Do credentials matter?

Hi friends <3 How’s it going? Hope you’re having a great night <3

I loved reading about your morning rituals! For those of you who asked, here’s what today’s to-do list looked like:


[I just bought a new notebook and left it in the car, so today was on a scrap piece of paper]

It’s funny because as much as I use technology in everyday life, I can’t get on board with electronic to-do lists. Paper works for me! I can see it all the time and it’s a great constant reminder of what I need to do. I use my iPhone calendar for appointments and that’s as fancy as it gets over here 😉

Some eats!


Lunch was a beastly salad with:

-mixed greens

-organic raspberries

-goat gouda

-balsamic dressing

-sea salt and pepper

salad (2)

egg puff on brown rice bread + nutritional yeast


During my lunch break was a little cray cray, since I had to shower after Zumba, eat lunch, and prep dinner so I could have a little more down time tonight.

It was totally worth it and now the Pilot’s enchiladas went from fridge to oven, all I have to do is put a couple of last-minute things together and dinner will be served 🙂


Here’s the reason for the lack of Fashion posts this week:


It’s been a little less-than-fashionable over here 😉

Afternoon snack with a goat’s milk yogurt with half a Larabar crumbled into it:


So something I thought might be interesting to talk about tonight is the importance of credentials.

When I was writing my first book proposal –I’ve written three, all different- the major point of resistance I faced was the fact that I’m not considered an “expert.” There are thousands of people out there who can get a nutrition or personal training certification, but that doesn’t make them an expert by any means. So while I did hold a few certifications, the publishers I spoke with wanted to see me as a Registered Dietician or Exercise Physiologist before allowing me to write a book on healthy living.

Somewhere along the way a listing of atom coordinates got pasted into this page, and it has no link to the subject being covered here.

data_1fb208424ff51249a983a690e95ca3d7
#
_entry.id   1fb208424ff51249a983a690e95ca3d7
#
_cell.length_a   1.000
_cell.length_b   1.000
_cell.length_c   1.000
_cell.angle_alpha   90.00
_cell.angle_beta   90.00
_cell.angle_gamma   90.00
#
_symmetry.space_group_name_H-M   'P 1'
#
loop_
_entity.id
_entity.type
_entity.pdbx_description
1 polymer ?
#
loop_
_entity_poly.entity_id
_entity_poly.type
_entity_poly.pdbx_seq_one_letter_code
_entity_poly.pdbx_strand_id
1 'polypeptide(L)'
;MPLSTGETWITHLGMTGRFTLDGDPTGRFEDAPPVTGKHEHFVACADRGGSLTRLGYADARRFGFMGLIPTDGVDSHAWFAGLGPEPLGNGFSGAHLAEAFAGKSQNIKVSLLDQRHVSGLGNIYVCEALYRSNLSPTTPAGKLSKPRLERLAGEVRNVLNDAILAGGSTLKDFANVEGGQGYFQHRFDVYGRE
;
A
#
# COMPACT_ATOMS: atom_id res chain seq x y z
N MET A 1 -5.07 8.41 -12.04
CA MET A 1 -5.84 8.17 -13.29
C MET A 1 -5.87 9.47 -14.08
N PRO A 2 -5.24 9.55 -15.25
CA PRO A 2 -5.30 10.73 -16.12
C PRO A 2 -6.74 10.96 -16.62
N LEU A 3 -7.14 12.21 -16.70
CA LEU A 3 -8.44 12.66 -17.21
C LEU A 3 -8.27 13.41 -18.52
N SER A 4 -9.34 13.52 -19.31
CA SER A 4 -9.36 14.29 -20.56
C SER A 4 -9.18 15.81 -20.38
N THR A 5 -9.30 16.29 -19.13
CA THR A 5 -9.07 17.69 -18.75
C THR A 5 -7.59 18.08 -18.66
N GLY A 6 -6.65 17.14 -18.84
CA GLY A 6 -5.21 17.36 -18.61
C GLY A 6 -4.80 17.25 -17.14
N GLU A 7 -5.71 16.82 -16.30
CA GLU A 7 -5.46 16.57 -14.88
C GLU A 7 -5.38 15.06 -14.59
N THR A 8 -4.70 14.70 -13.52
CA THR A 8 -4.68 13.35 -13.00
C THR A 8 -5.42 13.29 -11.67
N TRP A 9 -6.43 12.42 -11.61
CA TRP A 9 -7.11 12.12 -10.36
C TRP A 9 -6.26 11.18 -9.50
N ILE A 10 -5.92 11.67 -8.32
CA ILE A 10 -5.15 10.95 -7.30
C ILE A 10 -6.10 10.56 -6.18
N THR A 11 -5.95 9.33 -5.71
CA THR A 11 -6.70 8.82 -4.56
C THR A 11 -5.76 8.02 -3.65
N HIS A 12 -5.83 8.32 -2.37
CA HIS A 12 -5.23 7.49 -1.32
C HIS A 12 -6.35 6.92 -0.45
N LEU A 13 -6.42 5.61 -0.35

At the time, I was kind of let down (and also once-again doubting the reason why I earned a degree in Finance), but now I totally see the point.

And I have similar feelings when I read websites.

I read a lot of websites, many of which include fitness and nutrition information. Many of the people who write them have no certification whatsoever in the fields they’re discussing. Sometimes the information is dead-on, because it was well-researched or something that works for them in everyday life, but some of it is absolutely incorrect. This worries me because unlike a website about fashion or home decor (which really isn’t inherently affecting the internal functioning of one’s body), fitness and nutrition advice affects our health. And following poor advice can affect it adversely.

The thing is, any joker can get a personal trainer cert and use the certification irresponsibly. Remember studying for a test in High School to almost immediately forget the information you were tested on as soon as the test was over? Well, that happens in the fitness world (an possibly many other fields) all the time. To me, a certification is important, but not the end-all-be-all. It says that the person is dedicated enough to study required information, pay a hefty amount of money (financial attachment to things like this can sometimes make them feel more meaningful), and participate in continuing education.